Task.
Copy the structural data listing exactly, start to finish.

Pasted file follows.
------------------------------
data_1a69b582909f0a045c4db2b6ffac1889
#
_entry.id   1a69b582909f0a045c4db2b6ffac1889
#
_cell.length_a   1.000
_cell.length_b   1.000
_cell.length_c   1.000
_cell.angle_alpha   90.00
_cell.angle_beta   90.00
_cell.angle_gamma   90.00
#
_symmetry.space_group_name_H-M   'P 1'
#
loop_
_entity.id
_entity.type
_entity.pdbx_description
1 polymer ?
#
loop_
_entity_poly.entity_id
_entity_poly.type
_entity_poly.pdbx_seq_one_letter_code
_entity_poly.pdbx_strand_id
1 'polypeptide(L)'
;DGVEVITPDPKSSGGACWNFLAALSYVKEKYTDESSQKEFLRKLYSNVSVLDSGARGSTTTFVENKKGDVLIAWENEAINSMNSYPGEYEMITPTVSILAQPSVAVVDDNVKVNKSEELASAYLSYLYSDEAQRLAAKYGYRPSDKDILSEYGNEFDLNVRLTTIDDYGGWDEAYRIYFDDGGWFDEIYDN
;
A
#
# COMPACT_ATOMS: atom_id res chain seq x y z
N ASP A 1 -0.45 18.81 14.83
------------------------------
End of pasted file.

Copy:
data_1a69b582909f0a045c4db2b6ffac1889
#
_entry.id   1a69b582909f0a045c4db2b6ffac1889
#
_cell.length_a   1.000
_cell.length_b   1.000
_cell.length_c   1.000
_cell.angle_alpha   90.00
_cell.angle_beta   90.00
_cell.angle_gamma   90.00
#
_symmetry.space_group_name_H-M   'P 1'
#
loop_
_entity.id
_entity.type
_entity.pdbx_description
1 polymer ?
#
loop_
_entity_poly.entity_id
_entity_poly.type
_entity_poly.pdbx_seq_one_letter_code
_entity_poly.pdbx_strand_id
1 'polypeptide(L)'
;DGVEVITPDPKSSGGACWNFLAALSYVKEKYTDESSQKEFLRKLYSNVSVLDSGARGSTTTFVENKKGDVLIAWENEAINSMNSYPGEYEMITPTVSILAQPSVAVVDDNVKVNKSEELASAYLSYLYSDEAQRLAAKYGYRPSDKDILSEYGNEFDLNVRLTTIDDYGGWDEAYRIYFDDGGWFDEIYDN
;
A
#
# COMPACT_ATOMS: atom_id res chain seq x y z
N ASP A 1 -0.45 18.81 14.83